Oil prices rise on forecasts of lower US inventories

Updated 04 April 2017
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Oil prices rise on forecasts of lower US inventories

LONDON: Oil prices rose on Tuesday as expectations of a drawdown in US crude and product inventories outweighed news of higher Libyan production.
Benchmark Brent crude oil was up 40 cents at $53.52 a barrel by 1310 GMT. US light crude was 25 cents higher at $50.49 a barrel.
Both benchmarks recovered from four-month lows last week on expectations that the Organization of the Petroleum Exporting Countries (OPEC) would manage to tighten supply by cutting production under a deal agreed at the end of last year.
Demand is picking up ahead of summer in key markets, including the US, the world’s biggest oil consumer, where analysts forecast industry data this week will show a decline in oil inventories.
US crude stocks probably declined last week after rising for two consecutive weeks, and refined product inventories were also expected to have fallen, a Reuters survey showed.
But global inventories remain stubbornly high and investors are betting that it will take many months for oil prices to respond convincingly to lower OPEC output.
Libya’s crude output increased after state-owned National Oil Corp. (NOC) lifted a force majeure on loadings of Sharara oil from the Zawiya terminal in the west of the country, sources familiar with the matter told Reuters.
UBS analyst Giovanni Staunovo said OPEC was taking longer than expected to tighten the oil market but recent data suggested the process was now well under way.
“We believe the implemented production cuts will trigger a material drawdown in the Organization for Economic Co-operation and Development (OECD) oil inventories and thus higher crude oil prices,” Staunovo said. “We expect Brent oil prices to rise above $60 a barrel in three months.”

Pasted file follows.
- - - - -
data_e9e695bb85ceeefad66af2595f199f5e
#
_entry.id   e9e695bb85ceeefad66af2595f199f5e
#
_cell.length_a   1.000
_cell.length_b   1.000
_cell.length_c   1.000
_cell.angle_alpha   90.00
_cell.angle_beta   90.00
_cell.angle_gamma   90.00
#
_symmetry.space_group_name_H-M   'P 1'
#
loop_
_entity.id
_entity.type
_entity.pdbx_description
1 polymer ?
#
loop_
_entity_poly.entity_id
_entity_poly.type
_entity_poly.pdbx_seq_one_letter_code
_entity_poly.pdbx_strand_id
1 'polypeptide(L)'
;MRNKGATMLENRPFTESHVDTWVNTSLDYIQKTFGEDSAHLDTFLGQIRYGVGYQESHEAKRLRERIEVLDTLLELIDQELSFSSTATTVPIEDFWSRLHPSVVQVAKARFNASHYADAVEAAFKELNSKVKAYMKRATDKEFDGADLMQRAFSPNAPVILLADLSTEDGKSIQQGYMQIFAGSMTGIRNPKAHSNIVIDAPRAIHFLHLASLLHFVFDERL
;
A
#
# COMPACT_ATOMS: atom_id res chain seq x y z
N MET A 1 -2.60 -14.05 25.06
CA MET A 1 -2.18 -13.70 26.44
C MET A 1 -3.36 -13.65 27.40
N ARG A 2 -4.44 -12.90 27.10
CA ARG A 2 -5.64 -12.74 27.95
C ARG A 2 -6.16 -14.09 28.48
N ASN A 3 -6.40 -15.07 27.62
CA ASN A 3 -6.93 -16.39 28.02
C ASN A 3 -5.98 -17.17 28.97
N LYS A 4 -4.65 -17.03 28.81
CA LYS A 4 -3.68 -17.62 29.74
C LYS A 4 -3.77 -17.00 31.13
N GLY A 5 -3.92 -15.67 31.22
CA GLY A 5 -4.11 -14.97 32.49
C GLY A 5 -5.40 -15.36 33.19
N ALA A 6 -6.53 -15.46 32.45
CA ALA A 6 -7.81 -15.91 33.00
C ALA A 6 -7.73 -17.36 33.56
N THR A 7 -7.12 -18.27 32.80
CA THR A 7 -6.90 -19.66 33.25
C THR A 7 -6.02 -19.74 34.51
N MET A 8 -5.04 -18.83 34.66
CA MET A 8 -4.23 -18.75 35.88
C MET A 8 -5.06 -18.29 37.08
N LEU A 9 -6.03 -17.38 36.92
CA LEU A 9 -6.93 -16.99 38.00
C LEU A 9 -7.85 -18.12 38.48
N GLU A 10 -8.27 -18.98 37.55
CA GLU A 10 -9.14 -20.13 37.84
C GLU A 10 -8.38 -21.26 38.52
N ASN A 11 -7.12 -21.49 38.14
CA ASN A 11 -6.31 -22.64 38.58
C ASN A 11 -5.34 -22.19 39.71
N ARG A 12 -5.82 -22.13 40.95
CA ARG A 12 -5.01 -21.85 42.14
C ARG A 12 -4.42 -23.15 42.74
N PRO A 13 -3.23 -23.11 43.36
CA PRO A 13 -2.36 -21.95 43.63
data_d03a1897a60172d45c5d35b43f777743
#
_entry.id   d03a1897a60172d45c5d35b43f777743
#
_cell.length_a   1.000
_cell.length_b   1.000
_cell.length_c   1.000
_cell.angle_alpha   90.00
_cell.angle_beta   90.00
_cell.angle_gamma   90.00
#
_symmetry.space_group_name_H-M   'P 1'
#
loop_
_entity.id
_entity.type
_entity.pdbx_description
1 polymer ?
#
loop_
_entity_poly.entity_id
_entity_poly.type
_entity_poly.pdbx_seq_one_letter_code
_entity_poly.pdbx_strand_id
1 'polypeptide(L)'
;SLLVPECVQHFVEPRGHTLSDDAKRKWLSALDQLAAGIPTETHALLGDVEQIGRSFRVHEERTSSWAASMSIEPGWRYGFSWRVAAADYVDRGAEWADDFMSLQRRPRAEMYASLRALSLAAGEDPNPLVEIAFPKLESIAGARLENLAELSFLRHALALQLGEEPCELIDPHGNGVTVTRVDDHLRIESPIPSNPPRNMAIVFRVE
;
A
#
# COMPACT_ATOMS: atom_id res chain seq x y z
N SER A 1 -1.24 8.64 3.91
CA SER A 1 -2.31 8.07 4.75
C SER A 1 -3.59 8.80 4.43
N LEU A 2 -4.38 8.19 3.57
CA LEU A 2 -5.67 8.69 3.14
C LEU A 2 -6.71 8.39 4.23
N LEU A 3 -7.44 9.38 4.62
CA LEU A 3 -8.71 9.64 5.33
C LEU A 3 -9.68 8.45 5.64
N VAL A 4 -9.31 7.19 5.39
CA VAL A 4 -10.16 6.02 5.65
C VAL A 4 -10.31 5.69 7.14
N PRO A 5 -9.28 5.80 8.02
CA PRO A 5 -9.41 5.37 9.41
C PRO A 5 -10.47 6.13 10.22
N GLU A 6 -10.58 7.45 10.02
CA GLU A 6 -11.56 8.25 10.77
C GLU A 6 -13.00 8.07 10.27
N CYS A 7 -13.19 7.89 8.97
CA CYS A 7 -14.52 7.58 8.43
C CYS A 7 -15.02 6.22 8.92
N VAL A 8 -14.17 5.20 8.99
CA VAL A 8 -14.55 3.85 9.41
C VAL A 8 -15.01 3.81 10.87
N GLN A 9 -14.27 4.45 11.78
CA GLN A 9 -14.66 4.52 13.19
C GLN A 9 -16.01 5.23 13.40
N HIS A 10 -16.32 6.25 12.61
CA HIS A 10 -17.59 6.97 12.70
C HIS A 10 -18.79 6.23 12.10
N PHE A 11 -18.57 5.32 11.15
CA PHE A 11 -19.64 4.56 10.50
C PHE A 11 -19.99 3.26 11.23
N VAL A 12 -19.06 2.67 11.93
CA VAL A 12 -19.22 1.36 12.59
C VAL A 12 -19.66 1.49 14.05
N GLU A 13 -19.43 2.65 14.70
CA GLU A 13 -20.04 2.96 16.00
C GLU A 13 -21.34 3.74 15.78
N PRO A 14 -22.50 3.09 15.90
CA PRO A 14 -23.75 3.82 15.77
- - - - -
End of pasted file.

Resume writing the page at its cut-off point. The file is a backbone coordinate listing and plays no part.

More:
US light crude may drop to $49.62 a barrel as it failed to break resistance at $50.95, said Reuters commodities markets technical analyst Wang Tao. Brent crude may retrace back to $52.79 per barrel, he said.


Saudi Arabia and Spain’s Navantia plan combat management systems venture

Updated 18 February 2019
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Saudi Arabia and Spain’s Navantia plan combat management systems venture

  • The SANNI venture will integrate and adapt Navantia’s combat management systems for Saudi navy corvette ships

ABU DHABI: State-owned Saudi Arabian Military Industries (SAMI) signed an agreement on Monday with Spanish state-held shipbuilder Navantia to set up a joint venture to provide combat systems, the new partnership’s chief executive said on Monday.
The SANNI venture, the name of which stands for SAMI Navantia Naval Industries, will integrate and adapt Navantia’s combat management systems for Saudi navy corvette ships, said Antonio Barberan at the IDEX military exhibition in Abu Dhabi.
SANNI is also in talks with other potential customers in the Middle East, he said.
SAMI owns 51 percent of SANNI, with Navantia holding the remaining 49 percent.
In November SAMI and Navantia signed an agreement to jointly manufacture five corvettes for the Saudi navy.